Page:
Goran Holmqvist is Associate Director and Audrey Pereira is a consultant at UNICEF Innocenti. Explore the UNICEF Innocenti research catalogue for new publications. Follow UNICEF Innocenti on Twitter and sign up for e-newsletters on any page of the UNICEF Innocenti website.


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  1. Important and timely blog.

    On the point “The research on the long-term consequences of stunting depending on at which age it occurs, have important contributions to make here.” A couple of references from work on the Young Lives study of children growing up in Ethiopia, India, Peru and Vietnam are relevant. These papers provide supportive evidence linking post infancy (physical) catch up growth with impacts on later cognitive test performance.
    “The Sooner The Better But It’s Never Too Late: The Impact of Nutrition at Different Periods of Childhood on Cognitive Development”
    “Growth recovery and faltering through early adolescence: Determinants and implications for cognitive development”

    1. Thanks Paul. Longitudinal surveys have a lot to offer on these issues. Just a pity many longitudinal surveys, at least in developing countries, tend to end at adolescence or right after. So we don’t know what happens next. Maybe a few new rounds of Young Lives would be a good idea…

  2. For adolescents there are much wider concerns beyond anthropometry that affect them- learning abilities, self esteem, skills and ability to participate in productive and sporting activities, peer pressure etc. Interventions that have been debated during adolescence e.g. Menstrual hygiene, adolescent school feeding (primary & secondary) are worth more study now.

  3. I think the famine can have a significant impact on adolescent development. During this period the children are transitioning into adulthood as such it is a time of significant physical and social growth. The development and maturation of reproductive organs require sufficient nutrition… weight and height also require steady supply or consumption of food. Famine can therefore compromise adolescent development. We can also discern some social and emotional effects.. famine can result into loss of innocence.. some adolescents can resort to petty theft to get food … The powerful or those with food can sexually take advantage of young girls and boys.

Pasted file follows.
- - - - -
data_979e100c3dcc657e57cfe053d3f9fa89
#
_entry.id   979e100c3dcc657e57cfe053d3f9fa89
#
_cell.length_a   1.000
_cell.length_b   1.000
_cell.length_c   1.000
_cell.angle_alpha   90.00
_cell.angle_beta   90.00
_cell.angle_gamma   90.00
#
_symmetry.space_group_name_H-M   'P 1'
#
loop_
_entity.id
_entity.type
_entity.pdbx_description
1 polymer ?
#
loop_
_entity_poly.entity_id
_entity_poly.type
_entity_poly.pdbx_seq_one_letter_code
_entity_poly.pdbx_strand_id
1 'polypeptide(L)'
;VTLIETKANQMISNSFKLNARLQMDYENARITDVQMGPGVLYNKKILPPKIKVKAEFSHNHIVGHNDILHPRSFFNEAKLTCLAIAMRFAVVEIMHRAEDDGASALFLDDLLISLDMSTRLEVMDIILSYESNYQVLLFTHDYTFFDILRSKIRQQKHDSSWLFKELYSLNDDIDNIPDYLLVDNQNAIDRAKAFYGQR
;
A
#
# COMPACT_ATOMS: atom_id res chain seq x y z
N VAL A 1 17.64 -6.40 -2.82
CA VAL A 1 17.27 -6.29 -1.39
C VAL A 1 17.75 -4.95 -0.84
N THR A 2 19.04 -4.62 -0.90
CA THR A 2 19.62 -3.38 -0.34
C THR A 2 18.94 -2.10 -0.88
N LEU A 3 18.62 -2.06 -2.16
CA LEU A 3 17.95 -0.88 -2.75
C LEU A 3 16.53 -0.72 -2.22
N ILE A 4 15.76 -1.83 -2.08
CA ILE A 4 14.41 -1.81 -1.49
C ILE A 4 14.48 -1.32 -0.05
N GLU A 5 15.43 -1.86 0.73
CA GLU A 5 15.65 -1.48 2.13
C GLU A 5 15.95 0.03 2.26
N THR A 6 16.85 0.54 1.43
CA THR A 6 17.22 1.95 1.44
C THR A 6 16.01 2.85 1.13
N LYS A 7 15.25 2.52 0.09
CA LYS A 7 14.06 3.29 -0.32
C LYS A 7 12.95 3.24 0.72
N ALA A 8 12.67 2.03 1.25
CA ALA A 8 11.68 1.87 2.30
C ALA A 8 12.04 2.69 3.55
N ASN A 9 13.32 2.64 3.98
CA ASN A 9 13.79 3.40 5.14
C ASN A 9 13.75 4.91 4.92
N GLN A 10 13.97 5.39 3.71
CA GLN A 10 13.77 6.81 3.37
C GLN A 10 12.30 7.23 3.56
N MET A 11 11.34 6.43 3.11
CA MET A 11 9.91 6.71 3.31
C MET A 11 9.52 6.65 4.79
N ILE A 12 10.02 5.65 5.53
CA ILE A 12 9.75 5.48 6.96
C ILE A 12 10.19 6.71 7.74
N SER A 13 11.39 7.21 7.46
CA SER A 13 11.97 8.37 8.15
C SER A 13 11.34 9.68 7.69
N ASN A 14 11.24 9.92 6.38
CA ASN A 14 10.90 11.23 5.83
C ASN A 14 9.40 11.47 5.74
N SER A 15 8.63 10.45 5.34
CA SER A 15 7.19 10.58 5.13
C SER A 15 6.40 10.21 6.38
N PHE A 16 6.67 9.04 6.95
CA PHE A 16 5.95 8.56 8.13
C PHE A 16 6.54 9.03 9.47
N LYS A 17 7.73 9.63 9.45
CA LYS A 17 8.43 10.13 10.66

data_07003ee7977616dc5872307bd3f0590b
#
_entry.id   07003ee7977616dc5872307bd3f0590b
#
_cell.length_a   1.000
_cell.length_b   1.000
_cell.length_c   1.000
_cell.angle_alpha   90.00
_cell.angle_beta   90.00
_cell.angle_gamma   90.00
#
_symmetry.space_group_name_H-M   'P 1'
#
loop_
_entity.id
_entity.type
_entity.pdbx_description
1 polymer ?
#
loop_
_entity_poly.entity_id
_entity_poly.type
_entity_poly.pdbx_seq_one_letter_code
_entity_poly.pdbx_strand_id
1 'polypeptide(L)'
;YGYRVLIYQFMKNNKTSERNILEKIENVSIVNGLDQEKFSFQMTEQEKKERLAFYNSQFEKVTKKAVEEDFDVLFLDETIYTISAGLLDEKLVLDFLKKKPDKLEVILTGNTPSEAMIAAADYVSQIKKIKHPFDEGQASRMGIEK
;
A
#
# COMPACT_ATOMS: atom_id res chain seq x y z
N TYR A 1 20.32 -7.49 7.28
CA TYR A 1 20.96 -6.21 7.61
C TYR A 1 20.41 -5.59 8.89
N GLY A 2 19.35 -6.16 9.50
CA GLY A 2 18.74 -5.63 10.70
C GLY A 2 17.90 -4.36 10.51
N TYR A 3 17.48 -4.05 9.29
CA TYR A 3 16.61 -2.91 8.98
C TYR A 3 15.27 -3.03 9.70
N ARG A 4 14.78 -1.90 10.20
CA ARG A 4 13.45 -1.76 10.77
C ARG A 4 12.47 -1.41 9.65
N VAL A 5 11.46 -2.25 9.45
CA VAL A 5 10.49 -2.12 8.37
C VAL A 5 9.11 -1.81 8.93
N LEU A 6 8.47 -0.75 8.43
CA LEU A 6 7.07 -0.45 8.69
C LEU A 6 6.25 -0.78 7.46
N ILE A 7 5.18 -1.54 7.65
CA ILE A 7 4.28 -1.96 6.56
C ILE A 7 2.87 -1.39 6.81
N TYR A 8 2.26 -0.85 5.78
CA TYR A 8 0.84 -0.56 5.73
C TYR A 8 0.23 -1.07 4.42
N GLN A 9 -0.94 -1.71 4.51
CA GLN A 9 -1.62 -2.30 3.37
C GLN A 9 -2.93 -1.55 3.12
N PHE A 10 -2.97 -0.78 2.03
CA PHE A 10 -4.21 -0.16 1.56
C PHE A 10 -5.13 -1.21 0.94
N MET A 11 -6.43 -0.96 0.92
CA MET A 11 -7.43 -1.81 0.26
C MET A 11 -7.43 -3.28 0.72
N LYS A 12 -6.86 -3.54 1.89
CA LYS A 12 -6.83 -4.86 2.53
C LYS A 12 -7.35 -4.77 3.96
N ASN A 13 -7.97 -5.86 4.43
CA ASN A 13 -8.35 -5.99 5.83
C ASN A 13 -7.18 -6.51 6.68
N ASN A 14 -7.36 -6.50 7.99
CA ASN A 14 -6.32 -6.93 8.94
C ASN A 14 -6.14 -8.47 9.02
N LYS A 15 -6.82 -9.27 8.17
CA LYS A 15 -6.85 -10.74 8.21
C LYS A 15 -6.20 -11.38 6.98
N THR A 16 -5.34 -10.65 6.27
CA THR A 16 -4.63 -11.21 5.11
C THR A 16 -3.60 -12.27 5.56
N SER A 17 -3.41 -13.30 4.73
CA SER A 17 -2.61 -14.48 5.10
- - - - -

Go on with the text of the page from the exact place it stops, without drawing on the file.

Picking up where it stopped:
4. Do you plan to systematize the analysis you have done for Cambodia to all countries where there has been a famine and where DHS or MICS data are available? How do you plan to account for higher mortality rates among under 5 that can skew the results? Do you plan to do time series analysis or to compare to other non affected groups?

    1. Honestly, we have no real plans at this point. The idea with the blog was to raise the issue and find out who else may have explored, or are about to explore, this topic. For sure plenty of things one could do to expand and refine the analysis, including analyzing the excess mortality issue and expanding to other famines an more. Cambodia is a rather clear-cut case simply because of its horrifying magnitudes.

  5. Dear Goran, dear Audrey, your findings are consistent with a previous research by Richard Akresh et al., “War and Stature: Growing Up during the Nigerian Civil War,” American Economic
    Review 102 (2012b): 273–77, doi: 10.1257/aer.102.3.273. They found that 40 years after the war ended, its full consequences were still being realized. Women who had been exposed to the war for
    the average duration between the time they were newborns and 3 years of age were 0.75 centimeters (0.3 inches) shorter than women the same age who hadn’t been exposed. Women who were exposed when they were 13 to 16 years old were 4.53 centimeters shorter. The fact that war exposure in adolescence had the strongest impact is striking. This effect may have stemmed from disruption of the normal adolescent growth spurt. Children’s growth in height is fastest during infancy, slows down until around age 3, and then continues at a low rate until peaking again in adolescence. However, we have limited causal evidence of how nutritional deprivation affects children at different ages, and we particularly lack studies that compare how shocks experienced during adolescence differ from shocks experienced during early childhood. The above is an extract from “Climate change, conflict, and children” by Richard Akresh , 2016″

    1. Yes exactly, the Akresh article is what inspired to write this blog to start with and to test its finding on the Cambodia famine. It is the same American Economic Review article we cite. We discovered it via the 2016 overview article on “Climate Change, Conflict and Children”, which I think provides a good overview of the literature. It points out this gap in understanding broader impact of shocks during adolescence, versus impact of shocks during early childhood, which is key to assess the relevance of these findings on height impact. It should be doable for research to come closer to an understanding of that issue. /Goran Holmqvist

  6. A PhD student here at UNC, Averi Chakrabarti, has been exploring this idea for her dissertation topic so this is a very coincidental and timely blogpost! Currently her idea is to compare the effects of shocks (broadly defined) at time of birth with such shocks at menarchie on adult height among women, to see if the effects are larger when they occur during menarchie. She is exploring data from India and the US for now, maybe other countries later as the work progresses.

    An excellent blog to help us all remember that second (and final) growth spurt that children undergo.

    1. Thanks Ashu. Averi’s work appear to be spot on. We keep the name in mind should we engage in some follow-up work.

  7. Not to minimise the importance of height but long term more debilitating may be the damage to the brain development, this could be particularly significant for children in utero during famine and the first two years and perhaps during the second burst of brain reorganisation during the teens. Is there any information on this. It is clearly much more difficult to study

    1. Agree. Clearly concerns are not about the height per se but what it may predict…and it appears we don’t now enough about how that depends on age at exposure to a shock. Some work is being done on it, but not much as far as we can tell…we are trying to find out if there is more. /Goran Holmqvist